God our Father is the source of all life—all creation. Take time and admire all that God has created—the vast, beautiful, world—it would not exist without Him. God is the Father of Lights—the light of the natural world, the sun, the moon, the stars, shining in the heavens. “He is the light of reason and conscience; the light of His Law; the Light of Prophecy, shining in a dark place.”[4]

He lovingly corrects us, true discipline is always done out of love for His children {Heb. 12:3-11}, if He did not, we would not be true children. As our Father, He provides for our needs, and He desires for us to enjoy everything He has provided through His marvelous creation:

For everyone who asks receives, and he who seeks finds, and to him who knocks it will be opened. Or what man is there among you who, when his son asks for a loaf, will give him a stone? Or if he asks for a fish, he will not give him a snake, will he? If you then, being evil, know how to give good gifts to your children, how much more will your Father who is in heaven give what is good to those who ask Him!” {Matt. 7:8-11 NASB}.

His provision is not only for our material needs, but for our spiritual needs as well. Jesus said that if we ask for the Holy Spirit, God will give Him abundantly. Luke’s Gospel gives a similar account:

For everyone who asks, receives; and he who seeks, finds; and to him who knocks, it will be opened. Now suppose one of you fathers is asked by his son for a fish; he will not give him a snake instead of a fish, will he? Or if he is asked for an egg, he will not give him a scorpion, will he? If you then, being evil, know how to give good gifts to your children, how much more will your heavenly Father give the Holy Spirit to those who ask Him?” {Luke 11: 10-14}.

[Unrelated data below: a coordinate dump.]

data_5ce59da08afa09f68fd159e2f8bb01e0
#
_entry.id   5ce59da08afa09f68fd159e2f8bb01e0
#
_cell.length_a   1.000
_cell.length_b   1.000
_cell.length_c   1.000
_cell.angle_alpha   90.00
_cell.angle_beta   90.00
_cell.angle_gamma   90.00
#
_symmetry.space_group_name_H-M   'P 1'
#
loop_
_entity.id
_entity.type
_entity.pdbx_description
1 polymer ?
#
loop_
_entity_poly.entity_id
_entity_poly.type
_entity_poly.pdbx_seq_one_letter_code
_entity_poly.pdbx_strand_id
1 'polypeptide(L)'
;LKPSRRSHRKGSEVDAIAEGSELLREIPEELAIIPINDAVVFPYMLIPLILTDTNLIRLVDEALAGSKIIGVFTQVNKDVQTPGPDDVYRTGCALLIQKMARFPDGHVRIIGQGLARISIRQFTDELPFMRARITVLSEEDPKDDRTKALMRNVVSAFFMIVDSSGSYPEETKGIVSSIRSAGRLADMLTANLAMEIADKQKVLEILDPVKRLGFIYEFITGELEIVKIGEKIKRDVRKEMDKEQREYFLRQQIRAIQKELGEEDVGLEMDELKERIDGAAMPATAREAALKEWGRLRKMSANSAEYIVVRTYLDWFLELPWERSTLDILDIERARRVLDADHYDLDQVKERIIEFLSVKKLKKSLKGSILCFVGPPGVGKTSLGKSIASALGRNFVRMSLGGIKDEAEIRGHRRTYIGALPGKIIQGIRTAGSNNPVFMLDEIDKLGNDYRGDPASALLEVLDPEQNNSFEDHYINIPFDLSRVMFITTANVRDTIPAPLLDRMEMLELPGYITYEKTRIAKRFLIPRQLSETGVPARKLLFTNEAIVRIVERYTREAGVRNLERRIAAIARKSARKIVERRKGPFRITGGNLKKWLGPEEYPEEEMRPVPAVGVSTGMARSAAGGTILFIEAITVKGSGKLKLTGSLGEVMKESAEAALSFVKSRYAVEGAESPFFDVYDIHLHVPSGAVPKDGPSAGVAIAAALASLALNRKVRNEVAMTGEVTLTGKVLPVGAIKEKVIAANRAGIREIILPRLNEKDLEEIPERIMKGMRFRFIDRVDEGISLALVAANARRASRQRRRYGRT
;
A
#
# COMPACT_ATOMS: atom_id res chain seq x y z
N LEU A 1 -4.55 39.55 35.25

The Father loves you so much; Sometimes it is hard to fathom. Whatever you have done and however far you have run from the Father, He will take you back. He is the ultimate model of forgiveness. He will stand out on the porch and stare down the road—waiting for you to come back to Him. Upon first glance of your return He will run to meet you. He will put a clean robe on your back and a ring on your finger {Luke 15:11-32}. He will protect you and shelter you. He will feed you and take care of you. He will wash you clean and restore you as His son or daughter.